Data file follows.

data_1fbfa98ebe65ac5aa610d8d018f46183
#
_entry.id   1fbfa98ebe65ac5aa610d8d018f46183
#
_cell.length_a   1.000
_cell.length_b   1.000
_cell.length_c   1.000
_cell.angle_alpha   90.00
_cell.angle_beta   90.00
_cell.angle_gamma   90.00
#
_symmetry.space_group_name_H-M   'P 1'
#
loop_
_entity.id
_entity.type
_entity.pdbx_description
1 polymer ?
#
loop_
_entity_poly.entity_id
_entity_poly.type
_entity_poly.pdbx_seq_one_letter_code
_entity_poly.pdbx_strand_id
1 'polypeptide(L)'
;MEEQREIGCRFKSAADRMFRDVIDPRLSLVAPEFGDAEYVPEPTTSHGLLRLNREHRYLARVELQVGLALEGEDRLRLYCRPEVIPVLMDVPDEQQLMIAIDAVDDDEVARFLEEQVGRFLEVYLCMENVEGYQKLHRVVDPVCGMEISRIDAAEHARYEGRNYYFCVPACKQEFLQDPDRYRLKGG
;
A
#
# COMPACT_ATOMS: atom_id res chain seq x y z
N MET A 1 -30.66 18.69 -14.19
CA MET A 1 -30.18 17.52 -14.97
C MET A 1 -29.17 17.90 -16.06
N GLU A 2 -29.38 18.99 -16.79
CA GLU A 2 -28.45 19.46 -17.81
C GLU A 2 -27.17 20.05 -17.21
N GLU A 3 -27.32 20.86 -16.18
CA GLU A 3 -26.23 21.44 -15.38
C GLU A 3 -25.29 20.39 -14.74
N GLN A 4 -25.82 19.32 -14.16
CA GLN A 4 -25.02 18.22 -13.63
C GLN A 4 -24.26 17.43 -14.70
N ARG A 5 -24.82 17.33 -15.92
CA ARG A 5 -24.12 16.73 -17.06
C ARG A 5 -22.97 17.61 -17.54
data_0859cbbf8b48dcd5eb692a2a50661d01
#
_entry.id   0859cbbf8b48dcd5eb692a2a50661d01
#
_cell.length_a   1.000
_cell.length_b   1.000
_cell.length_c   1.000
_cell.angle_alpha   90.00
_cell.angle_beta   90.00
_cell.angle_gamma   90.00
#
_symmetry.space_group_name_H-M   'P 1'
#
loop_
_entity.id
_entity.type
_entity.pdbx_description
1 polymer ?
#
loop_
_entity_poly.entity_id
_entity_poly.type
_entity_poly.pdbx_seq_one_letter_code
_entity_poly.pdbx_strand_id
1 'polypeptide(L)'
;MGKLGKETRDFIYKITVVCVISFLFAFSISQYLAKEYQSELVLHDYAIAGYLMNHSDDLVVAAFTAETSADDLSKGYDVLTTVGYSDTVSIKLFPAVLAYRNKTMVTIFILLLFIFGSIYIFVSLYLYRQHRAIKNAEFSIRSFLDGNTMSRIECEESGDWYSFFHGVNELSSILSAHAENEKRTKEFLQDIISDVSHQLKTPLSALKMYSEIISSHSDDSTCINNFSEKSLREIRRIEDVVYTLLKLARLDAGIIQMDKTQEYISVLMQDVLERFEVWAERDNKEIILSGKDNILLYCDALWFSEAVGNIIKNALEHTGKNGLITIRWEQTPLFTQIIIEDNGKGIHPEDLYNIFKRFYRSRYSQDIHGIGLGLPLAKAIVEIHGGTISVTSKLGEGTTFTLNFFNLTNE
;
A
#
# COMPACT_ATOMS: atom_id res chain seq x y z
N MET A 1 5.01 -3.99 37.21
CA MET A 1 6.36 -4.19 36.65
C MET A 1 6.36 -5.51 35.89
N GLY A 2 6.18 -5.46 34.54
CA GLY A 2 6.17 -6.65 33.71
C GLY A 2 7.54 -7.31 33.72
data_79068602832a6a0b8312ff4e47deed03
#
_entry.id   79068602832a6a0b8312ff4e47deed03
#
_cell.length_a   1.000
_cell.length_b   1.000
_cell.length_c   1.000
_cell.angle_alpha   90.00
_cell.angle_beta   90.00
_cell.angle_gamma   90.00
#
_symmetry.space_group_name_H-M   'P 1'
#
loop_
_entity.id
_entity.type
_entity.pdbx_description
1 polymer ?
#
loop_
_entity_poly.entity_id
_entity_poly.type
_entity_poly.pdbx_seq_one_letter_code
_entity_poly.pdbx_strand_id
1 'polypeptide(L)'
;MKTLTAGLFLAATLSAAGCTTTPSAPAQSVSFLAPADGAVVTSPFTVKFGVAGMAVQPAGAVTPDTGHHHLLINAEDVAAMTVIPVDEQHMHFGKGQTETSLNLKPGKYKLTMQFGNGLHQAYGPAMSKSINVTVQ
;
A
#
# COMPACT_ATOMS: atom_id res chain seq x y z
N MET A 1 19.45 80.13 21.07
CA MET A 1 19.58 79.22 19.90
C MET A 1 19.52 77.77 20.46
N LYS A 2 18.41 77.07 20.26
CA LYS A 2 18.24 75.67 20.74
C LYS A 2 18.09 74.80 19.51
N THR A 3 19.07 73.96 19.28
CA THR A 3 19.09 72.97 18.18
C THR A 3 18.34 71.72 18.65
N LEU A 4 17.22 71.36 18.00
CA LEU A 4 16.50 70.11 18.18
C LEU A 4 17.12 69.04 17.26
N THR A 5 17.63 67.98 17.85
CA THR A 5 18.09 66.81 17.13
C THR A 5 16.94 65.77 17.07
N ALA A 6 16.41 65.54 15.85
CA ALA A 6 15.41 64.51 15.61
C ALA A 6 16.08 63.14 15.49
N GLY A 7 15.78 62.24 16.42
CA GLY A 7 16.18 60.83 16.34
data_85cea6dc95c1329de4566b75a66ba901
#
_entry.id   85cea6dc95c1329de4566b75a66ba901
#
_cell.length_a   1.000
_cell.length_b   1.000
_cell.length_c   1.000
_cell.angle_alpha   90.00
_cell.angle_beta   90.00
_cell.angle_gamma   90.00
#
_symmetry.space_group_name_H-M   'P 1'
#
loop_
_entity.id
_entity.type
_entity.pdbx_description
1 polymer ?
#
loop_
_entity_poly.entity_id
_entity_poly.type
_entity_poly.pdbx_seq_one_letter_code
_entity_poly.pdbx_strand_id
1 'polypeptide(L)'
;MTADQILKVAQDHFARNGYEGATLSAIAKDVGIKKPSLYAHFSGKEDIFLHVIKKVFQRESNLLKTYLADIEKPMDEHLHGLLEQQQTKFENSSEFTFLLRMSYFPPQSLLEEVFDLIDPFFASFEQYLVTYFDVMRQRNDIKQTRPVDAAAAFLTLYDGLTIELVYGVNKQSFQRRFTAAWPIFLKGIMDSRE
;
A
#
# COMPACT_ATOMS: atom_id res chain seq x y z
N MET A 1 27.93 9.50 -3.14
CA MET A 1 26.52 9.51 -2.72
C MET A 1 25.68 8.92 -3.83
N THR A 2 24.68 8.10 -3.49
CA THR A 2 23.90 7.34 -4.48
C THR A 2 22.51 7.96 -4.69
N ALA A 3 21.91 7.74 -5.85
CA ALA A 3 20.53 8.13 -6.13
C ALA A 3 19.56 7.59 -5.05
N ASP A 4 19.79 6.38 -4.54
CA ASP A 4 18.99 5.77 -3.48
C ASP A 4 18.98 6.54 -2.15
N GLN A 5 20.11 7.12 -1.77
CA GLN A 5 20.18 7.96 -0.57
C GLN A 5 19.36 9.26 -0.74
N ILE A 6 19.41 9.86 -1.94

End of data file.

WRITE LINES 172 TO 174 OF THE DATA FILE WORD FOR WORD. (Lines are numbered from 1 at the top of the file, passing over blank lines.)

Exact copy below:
CA ASP A 4 18.99 5.77 -3.48
C ASP A 4 18.98 6.54 -2.15
N GLN A 5 20.11 7.12 -1.77